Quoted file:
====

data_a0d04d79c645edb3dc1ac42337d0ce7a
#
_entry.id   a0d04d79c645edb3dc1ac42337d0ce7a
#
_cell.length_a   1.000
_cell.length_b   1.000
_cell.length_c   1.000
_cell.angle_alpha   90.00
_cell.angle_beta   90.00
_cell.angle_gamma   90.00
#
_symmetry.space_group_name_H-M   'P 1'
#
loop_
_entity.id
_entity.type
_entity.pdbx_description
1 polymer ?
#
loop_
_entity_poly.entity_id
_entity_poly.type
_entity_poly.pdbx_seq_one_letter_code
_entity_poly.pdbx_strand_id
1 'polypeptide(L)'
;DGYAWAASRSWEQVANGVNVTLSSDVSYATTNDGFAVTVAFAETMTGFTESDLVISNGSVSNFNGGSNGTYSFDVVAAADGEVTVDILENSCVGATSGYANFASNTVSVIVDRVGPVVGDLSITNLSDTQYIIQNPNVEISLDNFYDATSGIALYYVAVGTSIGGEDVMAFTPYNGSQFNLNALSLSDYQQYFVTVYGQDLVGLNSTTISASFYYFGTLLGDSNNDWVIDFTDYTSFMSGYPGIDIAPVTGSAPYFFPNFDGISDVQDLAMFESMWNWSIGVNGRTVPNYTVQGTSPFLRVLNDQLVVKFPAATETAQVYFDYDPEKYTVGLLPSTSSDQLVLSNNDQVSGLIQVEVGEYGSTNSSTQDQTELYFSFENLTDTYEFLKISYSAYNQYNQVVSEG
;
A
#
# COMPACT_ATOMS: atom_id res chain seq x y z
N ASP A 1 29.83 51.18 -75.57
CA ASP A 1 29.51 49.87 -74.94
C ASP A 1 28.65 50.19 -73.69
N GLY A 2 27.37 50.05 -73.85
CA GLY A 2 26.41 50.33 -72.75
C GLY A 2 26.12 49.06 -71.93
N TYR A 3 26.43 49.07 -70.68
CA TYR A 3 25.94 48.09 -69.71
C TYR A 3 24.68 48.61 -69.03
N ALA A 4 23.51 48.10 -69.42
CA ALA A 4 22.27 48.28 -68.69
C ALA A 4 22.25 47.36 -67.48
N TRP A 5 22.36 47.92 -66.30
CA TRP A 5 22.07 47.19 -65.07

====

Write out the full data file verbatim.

data_a0d04d79c645edb3dc1ac42337d0ce7a
#
_entry.id   a0d04d79c645edb3dc1ac42337d0ce7a
#
_cell.length_a   1.000
_cell.length_b   1.000
_cell.length_c   1.000
_cell.angle_alpha   90.00
_cell.angle_beta   90.00
_cell.angle_gamma   90.00
#
_symmetry.space_group_name_H-M   'P 1'
#
loop_
_entity.id
_entity.type
_entity.pdbx_description
1 polymer ?
#
loop_
_entity_poly.entity_id
_entity_poly.type
_entity_poly.pdbx_seq_one_letter_code
_entity_poly.pdbx_strand_id
1 'polypeptide(L)'
;DGYAWAASRSWEQVANGVNVTLSSDVSYATTNDGFAVTVAFAETMTGFTESDLVISNGSVSNFNGGSNGTYSFDVVAAADGEVTVDILENSCVGATSGYANFASNTVSVIVDRVGPVVGDLSITNLSDTQYIIQNPNVEISLDNFYDATSGIALYYVAVGTSIGGEDVMAFTPYNGSQFNLNALSLSDYQQYFVTVYGQDLVGLNSTTISASFYYFGTLLGDSNNDWVIDFTDYTSFMSGYPGIDIAPVTGSAPYFFPNFDGISDVQDLAMFESMWNWSIGVNGRTVPNYTVQGTSPFLRVLNDQLVVKFPAATETAQVYFDYDPEKYTVGLLPSTSSDQLVLSNNDQVSGLIQVEVGEYGSTNSSTQDQTELYFSFENLTDTYEFLKISYSAYNQYNQVVSEG
;
A
#
# COMPACT_ATOMS: atom_id res chain seq x y z
N ASP A 1 29.83 51.18 -75.57
CA ASP A 1 29.51 49.87 -74.94
C ASP A 1 28.65 50.19 -73.69
N GLY A 2 27.37 50.05 -73.85
CA GLY A 2 26.41 50.33 -72.75
C GLY A 2 26.12 49.06 -71.93
N TYR A 3 26.43 49.07 -70.68
CA TYR A 3 25.94 48.09 -69.71
C TYR A 3 24.68 48.61 -69.03
N ALA A 4 23.51 48.10 -69.42
CA ALA A 4 22.27 48.28 -68.69
C ALA A 4 22.25 47.36 -67.48
N TRP A 5 22.36 47.92 -66.30
CA TRP A 5 22.07 47.19 -65.07